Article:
Don't They Feel Ashamed of Themselves?
We were at the terminus and as a bus had just left, there were only the two of us. "We're sure to get good seats," I thought to myself confidently. But soon there was a crowd and nobody seemed to have the least intention of forming a line. In fact everybody was trying to crane forward and soon they were almost standing in the middle of the road so as to be in the best strategic position.
I realized I had been over-optimistic about getting seats. So I said to Granny: "You get on in your own good time, Granny. I'll get on first to find a seat for you. " She was terifified at the idea : "Oh no , you don't ! Never mind about the seat. The important thing is to get on the bus. I'll never manage it by myself. "
Looking at all the young men around us, I realized Granny was right. All the young men had intent faces just like soldiers ready to go into action. And when a bus did finally arrive, everybody rushed forward to meet it so as to be just in front of one of the doors, and people ran along with the bus, keeping as near to a door as possible until finally the bus came to a halt and the doors opened.
The mad scramble that followed defies description. It was almost a free-for-all: people fought, jostled, pushed and elbowed their way forward, accompanied by shouts and curses all around. I had great difficulty in pushing Granny into the bus. I was really afraid that her old bones might crack Had a lot of difficulties in getting on myself too. People behin me pushed, people beside me elbowed, and people in front of m seemed to have formed a block of solid wall.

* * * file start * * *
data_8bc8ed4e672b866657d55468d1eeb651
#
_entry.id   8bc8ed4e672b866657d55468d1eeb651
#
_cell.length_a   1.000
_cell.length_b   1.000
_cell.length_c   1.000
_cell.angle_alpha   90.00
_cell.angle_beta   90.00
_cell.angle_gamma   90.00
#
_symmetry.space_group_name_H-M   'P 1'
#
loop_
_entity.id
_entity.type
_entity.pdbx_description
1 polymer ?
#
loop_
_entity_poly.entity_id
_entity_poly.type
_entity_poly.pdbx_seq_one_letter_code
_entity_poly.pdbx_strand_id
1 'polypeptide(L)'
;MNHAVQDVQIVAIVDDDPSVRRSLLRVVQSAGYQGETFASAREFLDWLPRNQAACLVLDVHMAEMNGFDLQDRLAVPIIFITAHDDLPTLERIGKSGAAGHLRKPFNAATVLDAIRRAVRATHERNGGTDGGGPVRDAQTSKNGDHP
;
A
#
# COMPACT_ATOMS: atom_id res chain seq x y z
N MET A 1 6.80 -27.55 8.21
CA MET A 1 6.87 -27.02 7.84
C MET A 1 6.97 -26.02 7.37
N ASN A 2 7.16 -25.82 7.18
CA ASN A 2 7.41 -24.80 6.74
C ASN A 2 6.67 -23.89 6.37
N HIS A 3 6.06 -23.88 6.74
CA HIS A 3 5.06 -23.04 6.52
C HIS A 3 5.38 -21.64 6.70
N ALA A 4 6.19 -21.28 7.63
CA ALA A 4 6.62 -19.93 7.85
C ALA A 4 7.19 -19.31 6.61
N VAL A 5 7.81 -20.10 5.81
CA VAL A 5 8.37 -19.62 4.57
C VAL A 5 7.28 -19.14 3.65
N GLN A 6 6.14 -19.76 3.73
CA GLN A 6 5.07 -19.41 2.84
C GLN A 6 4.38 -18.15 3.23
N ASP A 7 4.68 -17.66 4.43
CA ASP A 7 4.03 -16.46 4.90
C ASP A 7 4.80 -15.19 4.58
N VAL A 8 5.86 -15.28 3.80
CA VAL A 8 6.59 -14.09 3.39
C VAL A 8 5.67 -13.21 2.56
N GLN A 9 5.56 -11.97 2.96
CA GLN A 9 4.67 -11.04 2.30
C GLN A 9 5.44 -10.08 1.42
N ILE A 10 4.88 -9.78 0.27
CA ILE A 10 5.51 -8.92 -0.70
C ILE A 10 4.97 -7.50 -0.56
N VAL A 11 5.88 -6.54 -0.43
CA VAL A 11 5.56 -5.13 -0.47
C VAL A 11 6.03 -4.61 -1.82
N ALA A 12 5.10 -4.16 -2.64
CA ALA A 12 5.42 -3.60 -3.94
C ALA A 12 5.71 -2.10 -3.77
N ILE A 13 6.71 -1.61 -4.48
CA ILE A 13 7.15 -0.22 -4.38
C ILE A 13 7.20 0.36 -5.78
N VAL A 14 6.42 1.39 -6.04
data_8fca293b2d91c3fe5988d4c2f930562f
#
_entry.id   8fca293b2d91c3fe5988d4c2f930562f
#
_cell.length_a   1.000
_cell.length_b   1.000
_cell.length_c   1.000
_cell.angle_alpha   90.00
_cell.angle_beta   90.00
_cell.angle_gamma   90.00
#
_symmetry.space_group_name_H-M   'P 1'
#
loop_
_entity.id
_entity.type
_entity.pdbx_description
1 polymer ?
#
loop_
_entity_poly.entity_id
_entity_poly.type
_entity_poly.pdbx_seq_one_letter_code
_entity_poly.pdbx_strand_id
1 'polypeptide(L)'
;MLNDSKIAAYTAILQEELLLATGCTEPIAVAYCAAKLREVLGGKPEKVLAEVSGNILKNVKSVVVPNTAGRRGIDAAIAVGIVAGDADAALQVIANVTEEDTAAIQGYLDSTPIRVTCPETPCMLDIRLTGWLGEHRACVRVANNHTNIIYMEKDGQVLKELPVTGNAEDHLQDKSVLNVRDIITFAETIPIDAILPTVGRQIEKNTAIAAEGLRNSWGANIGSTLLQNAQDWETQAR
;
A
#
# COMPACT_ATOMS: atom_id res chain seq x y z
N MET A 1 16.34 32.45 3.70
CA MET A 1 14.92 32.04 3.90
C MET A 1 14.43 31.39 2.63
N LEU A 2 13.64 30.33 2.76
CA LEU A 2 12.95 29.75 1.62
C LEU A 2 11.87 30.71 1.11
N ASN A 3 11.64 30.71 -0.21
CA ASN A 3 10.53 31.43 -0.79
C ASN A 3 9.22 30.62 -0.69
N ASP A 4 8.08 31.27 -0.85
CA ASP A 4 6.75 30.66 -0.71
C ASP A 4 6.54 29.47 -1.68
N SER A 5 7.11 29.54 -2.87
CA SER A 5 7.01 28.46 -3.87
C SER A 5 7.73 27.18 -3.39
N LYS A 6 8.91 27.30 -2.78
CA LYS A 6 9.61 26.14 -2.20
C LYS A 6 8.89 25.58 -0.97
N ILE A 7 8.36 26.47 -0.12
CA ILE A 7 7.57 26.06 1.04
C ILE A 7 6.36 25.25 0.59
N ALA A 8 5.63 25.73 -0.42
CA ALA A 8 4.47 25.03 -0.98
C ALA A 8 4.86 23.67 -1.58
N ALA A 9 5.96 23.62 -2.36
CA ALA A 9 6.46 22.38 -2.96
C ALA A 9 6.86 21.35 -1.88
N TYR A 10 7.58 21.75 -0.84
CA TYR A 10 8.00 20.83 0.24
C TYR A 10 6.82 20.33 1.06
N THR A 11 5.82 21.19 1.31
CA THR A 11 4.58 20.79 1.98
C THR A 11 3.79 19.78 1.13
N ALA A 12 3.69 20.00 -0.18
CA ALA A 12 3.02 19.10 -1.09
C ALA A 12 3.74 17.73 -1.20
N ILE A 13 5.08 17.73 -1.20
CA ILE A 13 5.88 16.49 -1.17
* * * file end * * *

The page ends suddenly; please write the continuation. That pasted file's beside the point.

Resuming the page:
Actually there wa plenty of roam in the bus. After all the seats had been taken people who got on just stood near the doorway and refused t move in, blocking the way for all those behind who had not ye got on. After what seemed to me to be an eternity of pushin and shouting, all the passengers managed to get on and th doors finally closed.
I looked around, hoping somebody woul have the decency to give up his seat to Granny. But they a seemed to be glued to their seats, those "elegantly" dresse young men and ladies, looking happy and smug, apparentl proud of the fact that they were smart enough to be ahead c everybody else.
After the bus started, Granny began to wobble on her feet and I had to hold her tight to prevent her from falling. "Will someone be kind enough to give the old lady a seat?" The conductress called out several times , meeting no response. Some seemed to have suddenly dozed off, and others seemed to be captivated by something very interesting outside the bus window.
In the end it was a middle-aged lady who stood up and gave Granny her seat. After thanking the lady, I helped Granny sit down and looked at those "elegant" young people again, trying to detect some traces of shame on their faces. But I found none.
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